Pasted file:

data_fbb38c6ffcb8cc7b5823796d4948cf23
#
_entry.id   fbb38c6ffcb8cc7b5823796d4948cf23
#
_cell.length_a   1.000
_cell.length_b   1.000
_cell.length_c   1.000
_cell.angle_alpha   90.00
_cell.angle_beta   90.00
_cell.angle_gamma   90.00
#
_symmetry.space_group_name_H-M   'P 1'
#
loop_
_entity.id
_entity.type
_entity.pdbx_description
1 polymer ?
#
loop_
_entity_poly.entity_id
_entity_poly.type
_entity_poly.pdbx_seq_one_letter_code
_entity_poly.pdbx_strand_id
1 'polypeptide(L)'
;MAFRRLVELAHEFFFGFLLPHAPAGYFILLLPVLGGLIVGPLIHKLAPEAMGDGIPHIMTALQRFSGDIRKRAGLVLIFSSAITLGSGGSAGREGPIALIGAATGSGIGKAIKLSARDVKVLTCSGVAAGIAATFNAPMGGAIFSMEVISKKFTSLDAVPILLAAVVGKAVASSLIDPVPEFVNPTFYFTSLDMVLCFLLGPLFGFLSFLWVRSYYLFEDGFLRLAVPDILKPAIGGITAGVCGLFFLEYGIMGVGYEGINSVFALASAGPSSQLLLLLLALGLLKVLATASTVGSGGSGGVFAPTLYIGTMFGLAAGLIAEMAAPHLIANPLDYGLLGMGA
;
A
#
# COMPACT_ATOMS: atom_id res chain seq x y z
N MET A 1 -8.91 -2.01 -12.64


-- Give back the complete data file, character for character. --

data_fbb38c6ffcb8cc7b5823796d4948cf23
#
_entry.id   fbb38c6ffcb8cc7b5823796d4948cf23
#
_cell.length_a   1.000
_cell.length_b   1.000
_cell.length_c   1.000
_cell.angle_alpha   90.00
_cell.angle_beta   90.00
_cell.angle_gamma   90.00
#
_symmetry.space_group_name_H-M   'P 1'
#
loop_
_entity.id
_entity.type
_entity.pdbx_description
1 polymer ?
#
loop_
_entity_poly.entity_id
_entity_poly.type
_entity_poly.pdbx_seq_one_letter_code
_entity_poly.pdbx_strand_id
1 'polypeptide(L)'
;MAFRRLVELAHEFFFGFLLPHAPAGYFILLLPVLGGLIVGPLIHKLAPEAMGDGIPHIMTALQRFSGDIRKRAGLVLIFSSAITLGSGGSAGREGPIALIGAATGSGIGKAIKLSARDVKVLTCSGVAAGIAATFNAPMGGAIFSMEVISKKFTSLDAVPILLAAVVGKAVASSLIDPVPEFVNPTFYFTSLDMVLCFLLGPLFGFLSFLWVRSYYLFEDGFLRLAVPDILKPAIGGITAGVCGLFFLEYGIMGVGYEGINSVFALASAGPSSQLLLLLLALGLLKVLATASTVGSGGSGGVFAPTLYIGTMFGLAAGLIAEMAAPHLIANPLDYGLLGMGA
;
A
#
# COMPACT_ATOMS: atom_id res chain seq x y z
N MET A 1 -8.91 -2.01 -12.64